Product Description

Beautiful Losers celebrates the spirit behind one of the most influential cultural moments of a generation. In the early 1990's a loose-knit group of likeminded outsiders found common ground at a little NYC storefront gallery. Rooted in the DIY (do-it-yourself) subcultures of skateboarding, surf, punk, hip-hop & graffiti, they made art that reflected the lifestyles they led. Developing their craft with almost no influence from the "establishment" art world, this group, and the subcultures they sprang from, has now become a movement that has been transforming pop culture. Starring Ed Templeton who skated pro for New Skateboards winning awards all over the world, Harmony Korine who wrote the cult favorite Kids and then went on to direct Gummo and most recently Mister Lonely and Mike Mills who designed album covers for The Beastie Boys, Beck, Sonic Youth and directed the movie Thumbsucker. Also starring Barry McGee, Chris Johanson, Geoff McFetridge, Jo Jackson, Margaret Kilgallen, Stephen Powers, Thomas Campbell and Shepard Fairey who has experienced recent success with the now famous 'Hope' poster featuring Barack Obama.

Customer Reviews

Most Helpful Customer Reviews
15 of 16 people found the following review helpful
5.0 out of 5 stars Beautiful Losers is a Winner! December 3, 2009
Beautiful Losers is a touching piece. It gave me insight into these artists' lifestyles. They seemed to believe they were outsiders, but they were the ones who shaped a whole new movement of pop culture. They continued to impress me through out the film with their ambitious, unique, similar minds and talent to create art. It was fun to watch and made me remember that I was once a creative person who can just as easily become creative again.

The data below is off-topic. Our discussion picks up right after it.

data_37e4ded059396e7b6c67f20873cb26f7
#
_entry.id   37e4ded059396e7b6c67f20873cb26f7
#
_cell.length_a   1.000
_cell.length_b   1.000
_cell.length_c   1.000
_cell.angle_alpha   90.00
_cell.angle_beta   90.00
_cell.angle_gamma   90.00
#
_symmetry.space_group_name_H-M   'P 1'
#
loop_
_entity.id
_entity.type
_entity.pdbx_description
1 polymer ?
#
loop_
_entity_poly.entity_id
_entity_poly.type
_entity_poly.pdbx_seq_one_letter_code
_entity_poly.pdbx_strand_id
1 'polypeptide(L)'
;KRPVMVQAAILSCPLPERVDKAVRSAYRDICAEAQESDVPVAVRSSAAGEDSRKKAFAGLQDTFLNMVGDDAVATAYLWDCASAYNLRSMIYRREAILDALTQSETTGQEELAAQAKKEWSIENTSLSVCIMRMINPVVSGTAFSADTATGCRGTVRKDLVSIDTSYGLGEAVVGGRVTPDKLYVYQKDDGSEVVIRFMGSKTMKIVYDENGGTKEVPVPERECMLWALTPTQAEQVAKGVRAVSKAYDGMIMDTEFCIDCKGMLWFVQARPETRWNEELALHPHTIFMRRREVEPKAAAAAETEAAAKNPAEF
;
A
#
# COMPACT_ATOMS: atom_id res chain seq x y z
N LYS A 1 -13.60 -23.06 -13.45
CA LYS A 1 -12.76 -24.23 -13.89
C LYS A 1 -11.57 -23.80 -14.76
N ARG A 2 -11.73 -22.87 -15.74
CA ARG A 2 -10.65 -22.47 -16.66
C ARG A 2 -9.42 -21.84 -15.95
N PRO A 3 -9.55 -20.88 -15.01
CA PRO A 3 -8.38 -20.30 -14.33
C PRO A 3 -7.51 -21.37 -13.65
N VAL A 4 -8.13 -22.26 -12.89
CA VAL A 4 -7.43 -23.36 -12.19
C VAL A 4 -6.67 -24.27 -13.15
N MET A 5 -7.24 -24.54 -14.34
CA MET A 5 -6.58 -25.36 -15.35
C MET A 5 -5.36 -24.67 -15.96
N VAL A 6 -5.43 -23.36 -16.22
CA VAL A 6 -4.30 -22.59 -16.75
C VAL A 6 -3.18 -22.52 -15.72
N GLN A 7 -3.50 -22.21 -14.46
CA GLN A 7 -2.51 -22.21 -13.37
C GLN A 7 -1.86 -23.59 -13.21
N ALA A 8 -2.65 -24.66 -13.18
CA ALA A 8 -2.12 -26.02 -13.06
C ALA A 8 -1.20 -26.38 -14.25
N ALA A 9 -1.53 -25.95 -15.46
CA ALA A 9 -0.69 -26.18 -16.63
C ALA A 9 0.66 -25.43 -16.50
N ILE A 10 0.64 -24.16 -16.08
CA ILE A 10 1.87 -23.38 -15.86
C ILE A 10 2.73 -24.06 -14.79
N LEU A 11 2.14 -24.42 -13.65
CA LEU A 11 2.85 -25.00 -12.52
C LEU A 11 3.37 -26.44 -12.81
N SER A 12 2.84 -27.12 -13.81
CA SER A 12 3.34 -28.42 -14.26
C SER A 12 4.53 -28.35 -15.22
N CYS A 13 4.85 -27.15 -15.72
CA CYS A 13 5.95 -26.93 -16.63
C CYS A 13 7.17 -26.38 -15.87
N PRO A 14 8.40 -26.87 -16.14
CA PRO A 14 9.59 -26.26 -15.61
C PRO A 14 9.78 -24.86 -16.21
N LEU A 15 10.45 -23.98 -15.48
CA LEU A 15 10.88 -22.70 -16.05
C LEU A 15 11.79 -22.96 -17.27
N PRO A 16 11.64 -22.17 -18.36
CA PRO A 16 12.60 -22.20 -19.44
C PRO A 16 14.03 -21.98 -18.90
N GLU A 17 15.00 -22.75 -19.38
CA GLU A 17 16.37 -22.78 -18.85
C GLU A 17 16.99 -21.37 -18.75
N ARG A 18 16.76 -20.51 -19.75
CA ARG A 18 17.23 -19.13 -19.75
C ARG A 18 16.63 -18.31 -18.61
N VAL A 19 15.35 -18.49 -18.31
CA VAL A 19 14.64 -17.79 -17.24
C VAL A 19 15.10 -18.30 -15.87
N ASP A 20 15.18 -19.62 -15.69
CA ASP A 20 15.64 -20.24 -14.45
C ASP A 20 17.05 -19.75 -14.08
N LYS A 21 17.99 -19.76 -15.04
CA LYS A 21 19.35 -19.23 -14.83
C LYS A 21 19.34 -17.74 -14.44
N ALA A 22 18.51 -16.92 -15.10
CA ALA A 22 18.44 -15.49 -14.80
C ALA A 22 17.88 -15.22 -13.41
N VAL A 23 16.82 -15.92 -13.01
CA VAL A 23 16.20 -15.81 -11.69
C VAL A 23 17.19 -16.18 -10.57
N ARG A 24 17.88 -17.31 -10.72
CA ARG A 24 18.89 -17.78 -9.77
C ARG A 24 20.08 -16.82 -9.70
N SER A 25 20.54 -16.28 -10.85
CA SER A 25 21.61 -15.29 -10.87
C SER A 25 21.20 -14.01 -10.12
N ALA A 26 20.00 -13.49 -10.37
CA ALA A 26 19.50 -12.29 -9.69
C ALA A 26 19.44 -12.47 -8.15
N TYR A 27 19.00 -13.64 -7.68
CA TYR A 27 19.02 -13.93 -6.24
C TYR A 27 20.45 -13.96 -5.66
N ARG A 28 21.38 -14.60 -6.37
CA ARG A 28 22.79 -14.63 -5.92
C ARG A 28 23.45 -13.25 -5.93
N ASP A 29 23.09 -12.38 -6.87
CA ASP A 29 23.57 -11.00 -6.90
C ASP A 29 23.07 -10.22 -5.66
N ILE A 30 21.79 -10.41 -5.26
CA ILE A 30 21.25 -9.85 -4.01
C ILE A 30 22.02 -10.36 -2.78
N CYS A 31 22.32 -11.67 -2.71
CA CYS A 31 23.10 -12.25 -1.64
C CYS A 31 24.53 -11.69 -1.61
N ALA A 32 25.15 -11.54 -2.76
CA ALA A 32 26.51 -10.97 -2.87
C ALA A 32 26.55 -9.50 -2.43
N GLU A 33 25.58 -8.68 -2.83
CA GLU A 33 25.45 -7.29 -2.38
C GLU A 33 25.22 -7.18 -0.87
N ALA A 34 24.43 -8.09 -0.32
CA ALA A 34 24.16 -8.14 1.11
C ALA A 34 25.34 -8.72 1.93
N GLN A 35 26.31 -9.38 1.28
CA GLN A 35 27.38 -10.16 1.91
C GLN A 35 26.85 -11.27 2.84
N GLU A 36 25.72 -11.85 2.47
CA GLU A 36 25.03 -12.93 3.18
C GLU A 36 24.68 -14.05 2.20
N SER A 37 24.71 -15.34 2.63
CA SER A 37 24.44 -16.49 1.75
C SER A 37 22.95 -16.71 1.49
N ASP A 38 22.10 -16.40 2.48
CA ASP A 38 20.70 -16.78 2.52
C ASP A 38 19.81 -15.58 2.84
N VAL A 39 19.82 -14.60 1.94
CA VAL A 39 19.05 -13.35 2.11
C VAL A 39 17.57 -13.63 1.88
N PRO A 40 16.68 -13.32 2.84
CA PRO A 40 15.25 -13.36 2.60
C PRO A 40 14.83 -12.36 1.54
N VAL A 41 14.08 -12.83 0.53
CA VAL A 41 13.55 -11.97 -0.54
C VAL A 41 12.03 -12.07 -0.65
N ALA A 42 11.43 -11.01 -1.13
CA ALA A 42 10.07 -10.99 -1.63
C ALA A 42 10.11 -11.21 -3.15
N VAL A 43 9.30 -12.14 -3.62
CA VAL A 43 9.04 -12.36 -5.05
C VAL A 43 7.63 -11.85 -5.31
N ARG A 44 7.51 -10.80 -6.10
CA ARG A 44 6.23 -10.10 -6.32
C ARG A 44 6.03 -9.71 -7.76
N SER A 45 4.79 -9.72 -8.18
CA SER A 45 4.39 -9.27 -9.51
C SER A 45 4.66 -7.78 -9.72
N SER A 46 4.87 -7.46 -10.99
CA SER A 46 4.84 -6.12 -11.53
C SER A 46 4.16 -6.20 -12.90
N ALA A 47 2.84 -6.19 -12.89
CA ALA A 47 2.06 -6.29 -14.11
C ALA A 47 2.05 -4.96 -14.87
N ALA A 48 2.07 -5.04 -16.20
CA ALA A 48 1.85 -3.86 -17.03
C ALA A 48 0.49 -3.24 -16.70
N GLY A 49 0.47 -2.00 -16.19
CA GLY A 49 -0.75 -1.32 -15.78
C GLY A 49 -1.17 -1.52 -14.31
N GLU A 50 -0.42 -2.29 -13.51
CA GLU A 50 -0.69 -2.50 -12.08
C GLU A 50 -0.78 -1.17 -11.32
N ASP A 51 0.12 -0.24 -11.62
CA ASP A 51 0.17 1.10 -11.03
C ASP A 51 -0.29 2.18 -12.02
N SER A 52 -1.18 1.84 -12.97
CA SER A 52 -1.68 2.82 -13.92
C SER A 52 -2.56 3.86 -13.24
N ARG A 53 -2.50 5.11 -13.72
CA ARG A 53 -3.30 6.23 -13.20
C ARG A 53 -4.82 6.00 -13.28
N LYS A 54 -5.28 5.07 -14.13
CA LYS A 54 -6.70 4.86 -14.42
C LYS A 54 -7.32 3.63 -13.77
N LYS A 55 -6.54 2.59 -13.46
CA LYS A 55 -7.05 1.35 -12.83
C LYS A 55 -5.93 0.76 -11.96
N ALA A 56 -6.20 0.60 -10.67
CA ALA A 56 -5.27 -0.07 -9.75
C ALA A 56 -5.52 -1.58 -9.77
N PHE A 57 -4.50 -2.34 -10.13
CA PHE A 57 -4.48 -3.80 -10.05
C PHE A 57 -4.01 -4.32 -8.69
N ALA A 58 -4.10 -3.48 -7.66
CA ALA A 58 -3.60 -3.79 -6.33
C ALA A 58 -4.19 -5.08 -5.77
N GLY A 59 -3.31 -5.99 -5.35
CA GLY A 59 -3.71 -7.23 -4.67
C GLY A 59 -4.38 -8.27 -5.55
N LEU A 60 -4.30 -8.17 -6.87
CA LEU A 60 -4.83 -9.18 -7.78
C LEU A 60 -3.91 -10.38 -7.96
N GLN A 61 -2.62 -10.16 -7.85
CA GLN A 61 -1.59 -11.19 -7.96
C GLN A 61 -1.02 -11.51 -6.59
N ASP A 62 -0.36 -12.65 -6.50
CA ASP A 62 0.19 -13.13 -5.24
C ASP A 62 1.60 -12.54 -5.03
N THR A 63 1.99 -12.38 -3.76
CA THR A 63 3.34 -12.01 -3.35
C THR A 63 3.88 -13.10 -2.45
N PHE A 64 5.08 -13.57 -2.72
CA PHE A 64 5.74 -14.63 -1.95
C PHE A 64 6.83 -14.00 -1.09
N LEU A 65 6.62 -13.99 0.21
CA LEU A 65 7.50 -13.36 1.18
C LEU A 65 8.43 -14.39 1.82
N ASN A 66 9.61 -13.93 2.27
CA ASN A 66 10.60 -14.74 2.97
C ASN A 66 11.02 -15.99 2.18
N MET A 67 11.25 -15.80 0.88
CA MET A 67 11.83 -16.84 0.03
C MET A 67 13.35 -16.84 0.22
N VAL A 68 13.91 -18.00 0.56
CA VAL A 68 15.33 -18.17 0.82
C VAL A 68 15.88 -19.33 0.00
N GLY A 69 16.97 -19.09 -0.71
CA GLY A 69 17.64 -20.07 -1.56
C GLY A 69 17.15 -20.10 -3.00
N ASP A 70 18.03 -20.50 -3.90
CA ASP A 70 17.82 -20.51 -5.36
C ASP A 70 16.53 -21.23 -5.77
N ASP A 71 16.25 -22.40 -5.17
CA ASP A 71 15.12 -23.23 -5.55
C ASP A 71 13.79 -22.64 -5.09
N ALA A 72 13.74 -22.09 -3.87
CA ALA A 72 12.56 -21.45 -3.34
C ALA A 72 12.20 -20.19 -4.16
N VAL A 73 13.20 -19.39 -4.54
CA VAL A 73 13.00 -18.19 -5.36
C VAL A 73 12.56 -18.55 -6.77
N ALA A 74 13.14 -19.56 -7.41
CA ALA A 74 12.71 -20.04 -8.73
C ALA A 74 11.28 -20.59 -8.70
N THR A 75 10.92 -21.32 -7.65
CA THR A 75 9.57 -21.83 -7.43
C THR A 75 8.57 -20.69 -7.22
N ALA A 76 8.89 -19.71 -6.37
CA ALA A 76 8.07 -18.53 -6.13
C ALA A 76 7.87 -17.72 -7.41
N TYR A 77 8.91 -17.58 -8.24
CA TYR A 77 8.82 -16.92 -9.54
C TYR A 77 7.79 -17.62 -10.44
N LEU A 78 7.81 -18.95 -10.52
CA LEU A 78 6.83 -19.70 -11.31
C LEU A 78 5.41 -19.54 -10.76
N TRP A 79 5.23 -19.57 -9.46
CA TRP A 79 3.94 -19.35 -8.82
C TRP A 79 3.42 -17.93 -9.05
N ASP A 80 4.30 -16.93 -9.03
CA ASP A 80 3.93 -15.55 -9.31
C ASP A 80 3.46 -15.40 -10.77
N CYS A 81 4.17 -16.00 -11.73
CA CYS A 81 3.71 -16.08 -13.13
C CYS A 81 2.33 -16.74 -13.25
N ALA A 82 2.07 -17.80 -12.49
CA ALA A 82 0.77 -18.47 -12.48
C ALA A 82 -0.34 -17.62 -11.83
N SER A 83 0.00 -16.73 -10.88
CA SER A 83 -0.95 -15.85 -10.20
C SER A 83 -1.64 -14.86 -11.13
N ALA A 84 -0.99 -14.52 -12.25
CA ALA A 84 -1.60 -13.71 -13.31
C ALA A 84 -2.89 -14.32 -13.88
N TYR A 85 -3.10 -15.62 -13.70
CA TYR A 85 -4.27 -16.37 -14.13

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8 of 9 people found the following review helpful
4.0 out of 5 stars Not a doc on Shepard Fairey! October 21, 2010
Format:DVD|Verified Purchase
My wife ordered this because it sounded interesting. It was, and we enjoyed it. However, it is not a documentary on Shepard Fairey. In fact, he is in 2 or 3 minutes of the film. I thought this film was well conceived and edited, and the artists are all very interesting people. You will watch the development of their careers and none of them is a superstar who rose to fame (with the possible exception of Fairey, who stepped into the public spotlight with his Obama/Lance Armstrong/Nike popularity - none of which is in this documentary.) I enjoyed the stories and the personalities of these artists and learning about their journeys. It's great to watch people who are passionate about what they do. So often these days, I feel I'm watching stories about people with shallow ideals. I recommend this movie, but Shepard's name should not be the one name attached to the film - it's like cheap name dropping for a cameo appearance.
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29 of 38 people found the following review helpful
5.0 out of 5 stars Sooooo Inspirational! January 10, 2010
Length: 0:36 Mins
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4 of 4 people found the following review helpful
2.0 out of 5 stars Disappointing puff piece November 21, 2012